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Poem by Lewis Carroll


The Hunting of the Snark. Fit the Fourth. The Hunting


The Bellman looked uffish, and wrinkled his brow. 
  	If only youd spoken before! 
Its excessively awkward to mention it now, 
  	With the Snark, so to speak, at the door! 

We should all of us grieve, as you well may believe, 
  	If you never were met with again   
But surely, my man, when the voyage began, 
  	You might have suggested it then? 

Its excessively awkward to mention it now   
  	As I think Ive already remarked. 
And the man they called Hi! replied, with a sigh, 
  	I informed you the day we embarked. 

You may charge me with murder  or want of sense   
  	(We are all of us weak at times): 
But the slightest approach to a false pretence 
  	Was never among my crimes! 

I said it in Hebrew  I said it in Dutch   
  	I said it in German and Greek: 
But I wholly forgot (and it vexes me much) 
  	That English is what you speak! 

 Tis a pitiful tale, said the Bellman, whose face 
  	Had grown longer at every word: 
But, now that youve stated the whole of your case, 
  	More debate would be simply absurd. 

The rest of my speech (he explained to his men) 
  	You shall hear when Ive leisure to speak it. 
But the Snark is at hand, let me tell you again! 
  	Tis your glorious duty to seek it! 

To seek it with thimbles, to seek it with care; 
  	To pursue it with forks and hope; 
To threaten its life with a railway-share; 
  	To charm it with smiles and soap! 

For the Snarks a peculiar creature, that wont 
  	Be caught in a commonplace way. 
Do all that you know, and try all that you dont: 
  	Not a chance must be wasted to-day! 

For England expects  I forbear to proceed: 
  	Tis a maxim tremendous, but trite: 
And youd best be unpacking the things that you need 
  	To rig yourselves out for the fight. 

Then the Banker endorsed a blank check (which he crossed), 
  	And changed his loose silver for notes.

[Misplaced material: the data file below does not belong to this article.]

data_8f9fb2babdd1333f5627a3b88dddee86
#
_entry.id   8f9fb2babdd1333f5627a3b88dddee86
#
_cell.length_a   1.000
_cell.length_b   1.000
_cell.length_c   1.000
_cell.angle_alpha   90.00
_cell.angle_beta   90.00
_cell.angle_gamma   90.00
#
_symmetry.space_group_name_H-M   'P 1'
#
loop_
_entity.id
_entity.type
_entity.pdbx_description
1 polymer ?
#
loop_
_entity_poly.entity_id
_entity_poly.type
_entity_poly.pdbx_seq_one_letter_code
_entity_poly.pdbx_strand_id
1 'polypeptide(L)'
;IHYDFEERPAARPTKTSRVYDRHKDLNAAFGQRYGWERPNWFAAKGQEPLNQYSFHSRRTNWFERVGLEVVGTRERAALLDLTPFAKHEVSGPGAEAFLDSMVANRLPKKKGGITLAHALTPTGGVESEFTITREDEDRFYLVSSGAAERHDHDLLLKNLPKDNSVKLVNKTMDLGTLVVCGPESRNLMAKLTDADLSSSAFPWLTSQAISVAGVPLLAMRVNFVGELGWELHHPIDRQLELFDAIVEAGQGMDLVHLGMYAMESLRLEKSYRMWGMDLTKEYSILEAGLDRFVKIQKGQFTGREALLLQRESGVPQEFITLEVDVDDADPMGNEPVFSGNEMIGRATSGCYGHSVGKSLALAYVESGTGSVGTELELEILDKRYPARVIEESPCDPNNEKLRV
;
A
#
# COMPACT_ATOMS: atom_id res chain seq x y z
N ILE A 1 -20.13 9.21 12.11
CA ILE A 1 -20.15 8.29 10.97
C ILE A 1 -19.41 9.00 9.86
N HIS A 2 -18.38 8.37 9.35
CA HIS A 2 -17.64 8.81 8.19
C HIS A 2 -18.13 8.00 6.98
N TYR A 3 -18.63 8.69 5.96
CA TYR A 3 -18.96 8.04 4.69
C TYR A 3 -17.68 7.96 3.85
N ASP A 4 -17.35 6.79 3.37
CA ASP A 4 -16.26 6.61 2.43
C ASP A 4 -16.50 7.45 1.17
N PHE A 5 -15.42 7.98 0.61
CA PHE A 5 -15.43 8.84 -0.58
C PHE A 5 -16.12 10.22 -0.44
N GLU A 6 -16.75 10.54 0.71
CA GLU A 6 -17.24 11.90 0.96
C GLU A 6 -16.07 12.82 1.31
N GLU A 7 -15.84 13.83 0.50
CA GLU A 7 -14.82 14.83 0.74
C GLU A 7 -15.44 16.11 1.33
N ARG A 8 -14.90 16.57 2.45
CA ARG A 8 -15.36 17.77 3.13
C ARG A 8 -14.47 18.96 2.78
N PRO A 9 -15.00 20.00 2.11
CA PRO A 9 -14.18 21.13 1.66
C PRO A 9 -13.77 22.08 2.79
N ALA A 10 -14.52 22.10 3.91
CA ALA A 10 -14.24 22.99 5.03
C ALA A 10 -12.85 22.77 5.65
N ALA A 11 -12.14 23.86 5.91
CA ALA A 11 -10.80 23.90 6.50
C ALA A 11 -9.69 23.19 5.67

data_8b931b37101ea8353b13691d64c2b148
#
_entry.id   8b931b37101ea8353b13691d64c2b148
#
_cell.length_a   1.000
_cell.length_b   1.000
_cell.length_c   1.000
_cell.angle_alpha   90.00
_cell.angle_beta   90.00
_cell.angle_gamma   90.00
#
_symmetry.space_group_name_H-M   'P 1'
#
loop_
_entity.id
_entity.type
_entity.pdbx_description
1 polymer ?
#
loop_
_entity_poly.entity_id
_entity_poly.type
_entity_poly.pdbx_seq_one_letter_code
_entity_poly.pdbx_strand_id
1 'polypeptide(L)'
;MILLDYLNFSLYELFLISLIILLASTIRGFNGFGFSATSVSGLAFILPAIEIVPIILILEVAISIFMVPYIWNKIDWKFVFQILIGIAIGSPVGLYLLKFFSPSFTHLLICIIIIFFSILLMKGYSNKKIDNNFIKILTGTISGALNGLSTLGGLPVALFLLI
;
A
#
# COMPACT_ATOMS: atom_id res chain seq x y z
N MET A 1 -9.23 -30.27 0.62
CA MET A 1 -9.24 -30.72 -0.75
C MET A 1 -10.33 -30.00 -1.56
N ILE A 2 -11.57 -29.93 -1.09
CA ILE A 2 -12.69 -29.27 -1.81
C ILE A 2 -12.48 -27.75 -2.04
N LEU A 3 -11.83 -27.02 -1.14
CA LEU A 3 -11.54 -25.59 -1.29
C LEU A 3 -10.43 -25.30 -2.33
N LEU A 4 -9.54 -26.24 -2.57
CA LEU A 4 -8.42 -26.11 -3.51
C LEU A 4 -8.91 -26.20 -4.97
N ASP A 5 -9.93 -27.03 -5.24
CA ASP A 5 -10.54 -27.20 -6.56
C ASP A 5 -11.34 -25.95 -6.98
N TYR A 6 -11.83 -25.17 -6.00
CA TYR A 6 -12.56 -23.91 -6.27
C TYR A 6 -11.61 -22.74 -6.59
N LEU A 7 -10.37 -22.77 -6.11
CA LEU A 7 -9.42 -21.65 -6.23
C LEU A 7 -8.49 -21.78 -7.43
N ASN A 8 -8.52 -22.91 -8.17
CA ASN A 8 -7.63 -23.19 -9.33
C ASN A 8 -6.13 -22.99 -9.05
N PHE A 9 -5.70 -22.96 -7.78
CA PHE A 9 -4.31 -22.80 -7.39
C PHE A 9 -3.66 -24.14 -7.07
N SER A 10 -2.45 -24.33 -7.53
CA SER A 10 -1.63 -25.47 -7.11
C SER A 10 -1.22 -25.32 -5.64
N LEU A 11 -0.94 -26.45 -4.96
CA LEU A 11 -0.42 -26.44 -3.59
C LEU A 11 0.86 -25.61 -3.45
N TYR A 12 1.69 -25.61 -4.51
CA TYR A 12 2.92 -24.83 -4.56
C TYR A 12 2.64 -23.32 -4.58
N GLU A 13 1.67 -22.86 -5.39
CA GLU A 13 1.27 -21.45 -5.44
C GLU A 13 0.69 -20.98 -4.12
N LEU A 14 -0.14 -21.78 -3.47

The Baker with care combed his whiskers and hair, 
  	And shook the dust out of his coats. 

The Boots and the Broker were sharpening a spade   
  	Each working the grindstone in turn: 
But the Beaver went on making lace, and displayed 
  	No interest in the concern: 

Though the Barrister tried to appeal to its pride, 
  	And vainly proceeded to cite 
A number of cases, in which making laces 
  	Had been proved an infringement of right. 

The maker of Bonnets ferociously planned 
  	A novel arrangement of bows: 
While the Billiard-marker with quivering hand 
  	Was chalking the tip of his nose. 

But the Butcher turned nervous, and dressed himself fine, 
  	With yellow kid gloves and a ruff   
Said he felt it exactly like going to dine, 
  	Which the Bellman declared was all stuff. 

Introduce me, now theres a good fellow, he said, 
  	If we happen to meet it together! 
And the Bellman, sagaciously nodding his head, 
  	Said That must depend on the weather. 

The Beaver went simply galumphing about, 
  	At seeing the Butcher so shy: 
And even the Baker, though stupid and stout, 
  	Made an effort to wink with one eye. 

Be a man! said the Bellman in wrath, as he heard 
  	The Butcher beginning to sob. 
Should we meet with a Jubjub, that desperate bird, 
  	We shall need all our strength for the job! 



Lewis Carroll


Lewis Carroll's other poems:
  1. The Elections to the Hebdomadal Council
  2. The Wandering Burgess
  3. What Tottles Meant
  4. The Deserted Parks
  5. Theme with Variations


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